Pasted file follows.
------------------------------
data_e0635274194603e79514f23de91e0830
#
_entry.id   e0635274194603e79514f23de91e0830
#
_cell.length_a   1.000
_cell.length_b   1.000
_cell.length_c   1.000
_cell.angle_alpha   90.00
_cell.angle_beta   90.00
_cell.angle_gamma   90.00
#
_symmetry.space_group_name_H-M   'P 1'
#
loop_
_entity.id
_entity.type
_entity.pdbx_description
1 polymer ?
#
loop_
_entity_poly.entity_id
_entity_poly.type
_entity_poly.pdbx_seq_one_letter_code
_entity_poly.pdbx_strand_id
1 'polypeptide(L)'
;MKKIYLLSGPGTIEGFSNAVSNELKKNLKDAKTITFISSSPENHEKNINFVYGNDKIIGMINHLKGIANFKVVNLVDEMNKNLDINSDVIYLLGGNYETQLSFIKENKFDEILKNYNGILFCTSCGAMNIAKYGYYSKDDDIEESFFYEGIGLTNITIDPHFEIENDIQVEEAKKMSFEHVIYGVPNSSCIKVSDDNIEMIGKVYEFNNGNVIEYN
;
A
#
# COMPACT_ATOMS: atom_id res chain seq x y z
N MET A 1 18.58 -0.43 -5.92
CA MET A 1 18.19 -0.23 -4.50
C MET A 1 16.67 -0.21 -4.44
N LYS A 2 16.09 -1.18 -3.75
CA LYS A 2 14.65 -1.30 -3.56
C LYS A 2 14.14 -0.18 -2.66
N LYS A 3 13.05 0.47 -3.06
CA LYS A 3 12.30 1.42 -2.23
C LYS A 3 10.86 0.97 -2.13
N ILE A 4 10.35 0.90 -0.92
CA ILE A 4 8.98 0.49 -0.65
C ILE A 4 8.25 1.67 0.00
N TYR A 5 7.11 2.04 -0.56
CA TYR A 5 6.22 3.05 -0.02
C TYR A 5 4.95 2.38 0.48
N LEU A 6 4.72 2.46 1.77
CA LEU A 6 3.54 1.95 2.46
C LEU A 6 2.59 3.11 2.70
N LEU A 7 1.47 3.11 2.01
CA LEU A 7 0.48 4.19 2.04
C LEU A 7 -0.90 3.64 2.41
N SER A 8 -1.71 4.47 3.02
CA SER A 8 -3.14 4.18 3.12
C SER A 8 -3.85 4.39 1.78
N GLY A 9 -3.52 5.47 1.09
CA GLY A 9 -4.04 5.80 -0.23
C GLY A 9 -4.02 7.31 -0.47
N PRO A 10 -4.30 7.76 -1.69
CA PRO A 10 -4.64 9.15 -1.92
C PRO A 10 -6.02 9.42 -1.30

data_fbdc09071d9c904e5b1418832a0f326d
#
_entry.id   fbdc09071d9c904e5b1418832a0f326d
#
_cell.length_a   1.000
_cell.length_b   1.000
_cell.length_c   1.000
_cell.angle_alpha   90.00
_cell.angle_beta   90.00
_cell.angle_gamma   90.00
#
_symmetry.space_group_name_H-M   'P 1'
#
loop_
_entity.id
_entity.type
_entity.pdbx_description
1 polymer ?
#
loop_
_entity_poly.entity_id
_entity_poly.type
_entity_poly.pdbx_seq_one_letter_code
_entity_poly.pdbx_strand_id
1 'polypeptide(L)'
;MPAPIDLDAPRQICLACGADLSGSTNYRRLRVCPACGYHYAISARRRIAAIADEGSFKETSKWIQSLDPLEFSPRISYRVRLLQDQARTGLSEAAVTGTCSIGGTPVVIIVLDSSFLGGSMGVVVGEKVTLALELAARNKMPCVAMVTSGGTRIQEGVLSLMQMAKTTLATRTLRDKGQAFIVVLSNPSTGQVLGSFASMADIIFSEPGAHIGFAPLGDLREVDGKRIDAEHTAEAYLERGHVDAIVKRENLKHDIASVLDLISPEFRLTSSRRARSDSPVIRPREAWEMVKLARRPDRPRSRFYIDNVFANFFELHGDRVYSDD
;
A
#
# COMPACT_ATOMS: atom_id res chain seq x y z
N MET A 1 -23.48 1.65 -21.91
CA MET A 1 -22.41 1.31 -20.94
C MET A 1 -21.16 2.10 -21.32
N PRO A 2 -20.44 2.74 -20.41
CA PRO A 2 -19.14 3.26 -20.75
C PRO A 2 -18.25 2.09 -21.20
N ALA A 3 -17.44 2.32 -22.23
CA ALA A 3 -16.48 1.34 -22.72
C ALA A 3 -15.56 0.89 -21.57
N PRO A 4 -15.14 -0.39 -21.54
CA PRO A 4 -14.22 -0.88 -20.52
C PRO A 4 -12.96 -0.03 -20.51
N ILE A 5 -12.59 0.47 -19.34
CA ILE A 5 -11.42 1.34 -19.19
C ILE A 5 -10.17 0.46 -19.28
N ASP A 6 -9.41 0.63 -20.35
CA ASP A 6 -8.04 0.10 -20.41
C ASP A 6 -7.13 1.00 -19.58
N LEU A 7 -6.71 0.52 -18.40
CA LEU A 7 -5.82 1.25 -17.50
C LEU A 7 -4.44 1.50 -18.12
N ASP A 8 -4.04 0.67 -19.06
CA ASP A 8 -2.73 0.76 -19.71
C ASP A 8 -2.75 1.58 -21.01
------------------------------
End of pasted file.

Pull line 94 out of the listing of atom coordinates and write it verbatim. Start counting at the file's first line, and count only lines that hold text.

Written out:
N PRO A 2 -20.44 2.74 -20.41